Hyundai linked with move away from WRC from 2023

Team principal Andrea Adamo hopes new WRC regulations are delayed, won't rule out sportscar move


Hyundai Motorsport has been linked to a move from the World Rally Championship to a sportscar program from 2023.

If Hyundai does depart the WRC, it will be at the end of next season before the arrival of the next generation of hybrid powered Rally1 cars.

DirtFish sources in both the WRC and sportscars have confirmed mounting speculation about a possible shift in emphasis in Hyundai’s focus.

Should it set its sights on the Le Mans 24 Hours, the understanding is that the Customer Racing department would continue to work in rallying, with the all-new i20 Rally2 to be revealed on Wednesday and news of an i20 Rally3 expected soon after.

Hyundai Motorsport director Andrea Adamo declined to talk in detail about his team’s future, telling DirtFish: “You can write what you want, people have died to allow you this right.

“What I would say is that this hybrid thing is tricky to do now, it’s too short a time. I’m worried.”

Asked if sportscars and a possible Le Mans entry would be of interest, he added: “Any sort of motorsport that can show the capability, the technology and the things Hyundai can do in the world are welcome.”

DirtFish understands Adamo has been pushing the FIA to delay the implementation of the 2022 technical regulations, in the same way Formula 1 has delayed its new rules and IndyCars spiked its hybrid shift until 2023. Adamo is insistent that, in the current coronavirus-affected economic climate, the right thing to do is to wait.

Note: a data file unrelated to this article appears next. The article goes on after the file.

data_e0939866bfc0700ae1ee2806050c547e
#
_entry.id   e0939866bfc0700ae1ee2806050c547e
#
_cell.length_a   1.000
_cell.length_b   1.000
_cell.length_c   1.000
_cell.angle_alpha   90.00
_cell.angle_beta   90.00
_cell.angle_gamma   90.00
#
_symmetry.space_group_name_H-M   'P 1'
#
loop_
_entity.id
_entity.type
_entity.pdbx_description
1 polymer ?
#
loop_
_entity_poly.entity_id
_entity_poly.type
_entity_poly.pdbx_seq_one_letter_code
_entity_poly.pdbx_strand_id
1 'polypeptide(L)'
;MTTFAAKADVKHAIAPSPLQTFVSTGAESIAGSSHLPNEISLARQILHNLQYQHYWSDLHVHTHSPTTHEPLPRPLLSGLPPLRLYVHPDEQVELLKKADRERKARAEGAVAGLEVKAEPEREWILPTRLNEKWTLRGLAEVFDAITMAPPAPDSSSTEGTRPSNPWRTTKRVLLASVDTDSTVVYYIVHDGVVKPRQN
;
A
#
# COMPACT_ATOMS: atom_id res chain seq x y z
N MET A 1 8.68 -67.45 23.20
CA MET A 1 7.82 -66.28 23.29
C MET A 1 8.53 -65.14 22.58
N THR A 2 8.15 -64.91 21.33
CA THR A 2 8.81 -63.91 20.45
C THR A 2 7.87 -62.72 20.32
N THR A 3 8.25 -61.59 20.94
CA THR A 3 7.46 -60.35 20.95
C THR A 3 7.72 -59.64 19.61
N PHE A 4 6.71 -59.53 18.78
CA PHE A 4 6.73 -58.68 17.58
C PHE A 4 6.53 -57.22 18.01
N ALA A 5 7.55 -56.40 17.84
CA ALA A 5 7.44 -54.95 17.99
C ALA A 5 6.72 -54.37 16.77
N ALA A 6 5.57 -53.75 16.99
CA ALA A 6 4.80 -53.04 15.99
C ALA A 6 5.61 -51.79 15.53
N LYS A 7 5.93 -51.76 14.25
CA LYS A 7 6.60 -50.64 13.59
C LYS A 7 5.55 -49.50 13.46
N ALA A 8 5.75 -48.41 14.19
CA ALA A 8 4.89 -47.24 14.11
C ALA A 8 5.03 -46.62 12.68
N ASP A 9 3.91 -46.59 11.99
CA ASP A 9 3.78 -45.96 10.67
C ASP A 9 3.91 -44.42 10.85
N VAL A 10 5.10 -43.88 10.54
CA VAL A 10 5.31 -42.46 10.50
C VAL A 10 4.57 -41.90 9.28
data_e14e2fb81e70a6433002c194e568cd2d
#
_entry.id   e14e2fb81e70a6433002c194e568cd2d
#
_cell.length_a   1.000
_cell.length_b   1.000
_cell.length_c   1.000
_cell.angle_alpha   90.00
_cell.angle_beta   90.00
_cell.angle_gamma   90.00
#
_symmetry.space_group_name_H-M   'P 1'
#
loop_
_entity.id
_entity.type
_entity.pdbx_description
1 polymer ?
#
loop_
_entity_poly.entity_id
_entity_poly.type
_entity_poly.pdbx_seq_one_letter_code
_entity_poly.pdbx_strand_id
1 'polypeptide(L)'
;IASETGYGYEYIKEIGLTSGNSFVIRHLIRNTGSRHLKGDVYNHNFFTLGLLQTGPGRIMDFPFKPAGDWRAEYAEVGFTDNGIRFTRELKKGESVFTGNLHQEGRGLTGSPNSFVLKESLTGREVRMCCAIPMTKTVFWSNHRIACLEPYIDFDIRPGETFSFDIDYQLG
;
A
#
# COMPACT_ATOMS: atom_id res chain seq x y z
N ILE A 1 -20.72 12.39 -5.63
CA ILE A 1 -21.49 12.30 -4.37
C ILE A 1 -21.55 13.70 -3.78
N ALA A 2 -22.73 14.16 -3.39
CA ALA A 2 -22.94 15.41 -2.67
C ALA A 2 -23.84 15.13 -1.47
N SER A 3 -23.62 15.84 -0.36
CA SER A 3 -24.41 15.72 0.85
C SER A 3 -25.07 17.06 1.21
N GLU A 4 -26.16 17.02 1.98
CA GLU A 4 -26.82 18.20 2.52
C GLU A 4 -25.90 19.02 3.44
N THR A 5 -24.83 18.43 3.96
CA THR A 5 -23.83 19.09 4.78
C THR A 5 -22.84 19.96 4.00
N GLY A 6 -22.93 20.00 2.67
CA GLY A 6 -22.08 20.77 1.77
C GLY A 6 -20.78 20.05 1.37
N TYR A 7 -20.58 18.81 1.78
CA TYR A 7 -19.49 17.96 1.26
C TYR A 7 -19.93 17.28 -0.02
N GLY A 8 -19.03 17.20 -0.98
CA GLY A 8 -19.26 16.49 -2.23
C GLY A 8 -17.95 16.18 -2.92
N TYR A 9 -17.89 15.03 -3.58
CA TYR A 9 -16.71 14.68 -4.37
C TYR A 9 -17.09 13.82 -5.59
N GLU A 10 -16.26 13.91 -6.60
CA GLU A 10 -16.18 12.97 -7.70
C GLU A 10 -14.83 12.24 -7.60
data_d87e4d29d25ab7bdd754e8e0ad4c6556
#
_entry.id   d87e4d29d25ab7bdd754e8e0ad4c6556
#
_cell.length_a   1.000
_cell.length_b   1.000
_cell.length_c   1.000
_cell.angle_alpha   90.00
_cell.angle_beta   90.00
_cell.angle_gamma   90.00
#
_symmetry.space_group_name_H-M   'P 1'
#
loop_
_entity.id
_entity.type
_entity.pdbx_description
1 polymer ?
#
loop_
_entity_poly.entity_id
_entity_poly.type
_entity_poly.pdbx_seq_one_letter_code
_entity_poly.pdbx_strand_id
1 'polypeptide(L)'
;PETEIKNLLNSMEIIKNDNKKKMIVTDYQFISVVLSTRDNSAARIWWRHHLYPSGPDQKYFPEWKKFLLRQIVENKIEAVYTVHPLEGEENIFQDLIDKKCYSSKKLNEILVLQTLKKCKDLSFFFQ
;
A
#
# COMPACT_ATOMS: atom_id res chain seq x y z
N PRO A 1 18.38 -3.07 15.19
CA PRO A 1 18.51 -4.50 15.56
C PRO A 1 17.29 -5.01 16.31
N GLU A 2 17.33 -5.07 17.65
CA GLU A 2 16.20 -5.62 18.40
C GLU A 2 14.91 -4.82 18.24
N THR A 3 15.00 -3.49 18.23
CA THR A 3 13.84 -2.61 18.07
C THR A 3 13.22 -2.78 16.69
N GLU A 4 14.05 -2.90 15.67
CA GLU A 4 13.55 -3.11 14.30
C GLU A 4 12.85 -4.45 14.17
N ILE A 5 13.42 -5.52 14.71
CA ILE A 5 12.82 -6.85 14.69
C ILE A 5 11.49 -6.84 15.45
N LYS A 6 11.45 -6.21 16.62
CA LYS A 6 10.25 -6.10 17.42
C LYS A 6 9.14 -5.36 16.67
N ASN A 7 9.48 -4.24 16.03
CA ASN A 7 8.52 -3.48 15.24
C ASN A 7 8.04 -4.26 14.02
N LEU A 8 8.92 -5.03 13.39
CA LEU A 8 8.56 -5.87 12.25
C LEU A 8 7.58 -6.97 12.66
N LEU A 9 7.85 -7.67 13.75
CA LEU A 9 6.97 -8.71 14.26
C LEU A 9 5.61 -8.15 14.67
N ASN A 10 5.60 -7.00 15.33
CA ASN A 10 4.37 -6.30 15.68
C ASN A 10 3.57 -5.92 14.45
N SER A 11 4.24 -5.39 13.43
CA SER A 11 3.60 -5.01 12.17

FIA rally director Yves Matton remains committed to hybrid.

“Looking to the future, the key is the elements of the Rally1 philosophy,” he said.

“First, hybrid and sustainable technology; second, improvement in safety and third, cost reduction. These are even more important now than when we started with these rules two years ago.

“Introducing the hybrid car was key to getting the manufacturers’ commitment for 2022 and this is why it was not possible to think about postponing the introduction of this technology in the championship. We should be able to communicate more about this in the near future.”

The deadline for manufacturers to commit to the regulations – the final version of which are expected to be signed off at December World Motor Sport Council – has slid throughout the year.

The end of June became the end of August, with team sources now outlining the expectation being for Toyota and M-Sport Ford to put pen to paper in the autumn.

Should Hyundai elect to pursue a sportscar program, there are a number of options available to the brand.

From 2022, the World Endurance Championship will implement its new hypercar regulations while also allowing the hybrid LMP2-based LMDh cars to share the top class.

Possible alternatives could involve GT3 racing, with GT World Challenge reserved primarily for customer programs, which could suit Hyundai’s plans.

Words:David Evans

Photos:Hyundai Motorsport GmbH